Last updated: March 19, 2020 @ 01:08PM
Mathematics and Statistics
Master of Science in Mathematics and Statistics
Fields of Specialization
S. Ejaz Ahmed
Faculty of Mathematics and Science
Faculty of Mathematics and Science
S. Ejaz Ahmed (Mathematics and Statistics), Stephen Anco (Mathematics and Statistics), Chantal Buteau (Mathematics and Statistics), Hichem Ben-El-Mechaiekh (Mathematics and Statistics), Henryk Fuks (Mathematics and Statistics), Mei Ling Huang (Mathematics and Statistics), Omar Kihel (Mathematics and Statistics), Yuanlin Li (Mathematics and Statistics), Alexander Odesskii (Mathematics and Statistics), Jan Vrbik (Mathematics and Statistics), Thomas Wolf (Mathematics and Statistics), Xiaojian Xu (Mathematics and Statistics)
William Marshall (Mathematics and Statistics)
Bill Ralph (Mathematics and Statistics)
Vladimir Sokolov (Landau Institute)
Howard Bell (Mathematics and Statistics), Ronald Kerman (Mathematics and Statistics), Eric Muller (Mathematics and Statistics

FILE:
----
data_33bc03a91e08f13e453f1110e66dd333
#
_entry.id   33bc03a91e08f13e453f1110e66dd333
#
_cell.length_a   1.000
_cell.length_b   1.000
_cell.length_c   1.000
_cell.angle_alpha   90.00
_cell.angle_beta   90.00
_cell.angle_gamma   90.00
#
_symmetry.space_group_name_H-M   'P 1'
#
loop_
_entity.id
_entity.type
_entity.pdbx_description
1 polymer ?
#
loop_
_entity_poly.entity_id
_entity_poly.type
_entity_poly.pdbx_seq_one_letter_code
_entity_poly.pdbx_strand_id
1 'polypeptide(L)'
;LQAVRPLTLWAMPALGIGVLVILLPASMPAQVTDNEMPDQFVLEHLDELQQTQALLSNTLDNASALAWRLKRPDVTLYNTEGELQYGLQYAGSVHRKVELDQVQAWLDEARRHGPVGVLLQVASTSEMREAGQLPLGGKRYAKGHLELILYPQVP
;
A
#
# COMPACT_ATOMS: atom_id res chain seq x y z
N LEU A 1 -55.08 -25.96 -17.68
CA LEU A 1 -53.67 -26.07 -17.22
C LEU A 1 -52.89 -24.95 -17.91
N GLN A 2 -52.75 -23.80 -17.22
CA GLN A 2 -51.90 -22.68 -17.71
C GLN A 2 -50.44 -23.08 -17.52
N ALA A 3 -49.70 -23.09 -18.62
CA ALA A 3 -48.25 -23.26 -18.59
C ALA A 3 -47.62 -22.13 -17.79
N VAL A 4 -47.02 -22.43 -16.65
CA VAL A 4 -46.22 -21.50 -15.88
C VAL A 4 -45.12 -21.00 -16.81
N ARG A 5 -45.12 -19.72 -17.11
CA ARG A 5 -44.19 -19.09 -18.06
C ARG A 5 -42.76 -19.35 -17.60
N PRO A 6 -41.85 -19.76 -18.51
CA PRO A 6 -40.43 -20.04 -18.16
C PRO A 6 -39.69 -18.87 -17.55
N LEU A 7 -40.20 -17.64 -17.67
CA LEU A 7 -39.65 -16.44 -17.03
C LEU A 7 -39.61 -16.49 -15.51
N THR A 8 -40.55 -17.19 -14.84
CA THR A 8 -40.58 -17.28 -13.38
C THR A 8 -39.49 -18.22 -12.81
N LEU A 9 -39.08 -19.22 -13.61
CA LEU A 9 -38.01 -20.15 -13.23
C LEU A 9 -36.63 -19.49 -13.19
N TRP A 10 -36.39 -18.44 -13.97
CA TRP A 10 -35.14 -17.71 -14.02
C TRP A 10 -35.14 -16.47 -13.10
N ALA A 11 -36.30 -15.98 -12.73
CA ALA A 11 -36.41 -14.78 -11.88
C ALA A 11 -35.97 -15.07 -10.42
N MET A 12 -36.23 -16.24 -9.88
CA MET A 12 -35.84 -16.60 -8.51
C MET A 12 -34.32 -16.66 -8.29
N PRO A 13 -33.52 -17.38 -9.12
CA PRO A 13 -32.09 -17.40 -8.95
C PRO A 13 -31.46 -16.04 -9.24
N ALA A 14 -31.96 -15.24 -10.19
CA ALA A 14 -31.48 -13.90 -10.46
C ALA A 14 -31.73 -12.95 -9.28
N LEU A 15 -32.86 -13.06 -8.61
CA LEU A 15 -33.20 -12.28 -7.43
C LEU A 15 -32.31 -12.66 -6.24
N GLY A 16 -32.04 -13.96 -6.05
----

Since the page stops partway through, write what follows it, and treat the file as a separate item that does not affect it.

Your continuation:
Graduate Program Director
Graduate Administrative Coordinator
905-688-5550, extension 3115
Mackenzie Chown D473
905-688-5550, extension 3300
Mackenzie Chown J415
The MSc program aims to provide students with an intensive advanced education in areas of Mathematics and Statistics in preparation for doctoral studies or the job market. Students will choose a specialization in either Mathematics or Statistics.
The Mathematics specialization provides students with advanced training in areas of active research and current applicability in algebra and number theory, computer algebra algorithms, discrete mathematics and graph theory, dynamical systems, partial differential equations, functional analysis, mathematical music theory, mathematics education, mathematical physics, solitons and integrable systems, topology, and (as a bridge with the Statistics specialization) probability theory and stochastic processes.
The Statistics specialization provides students with solid training in both advanced and applied statistical areas including design of experiment, optimal design for regression, sampling theory, parametric and nonparametric statistical inferences, multivariate statistics, survival analysis and risk models, robust methods, and computational statistics.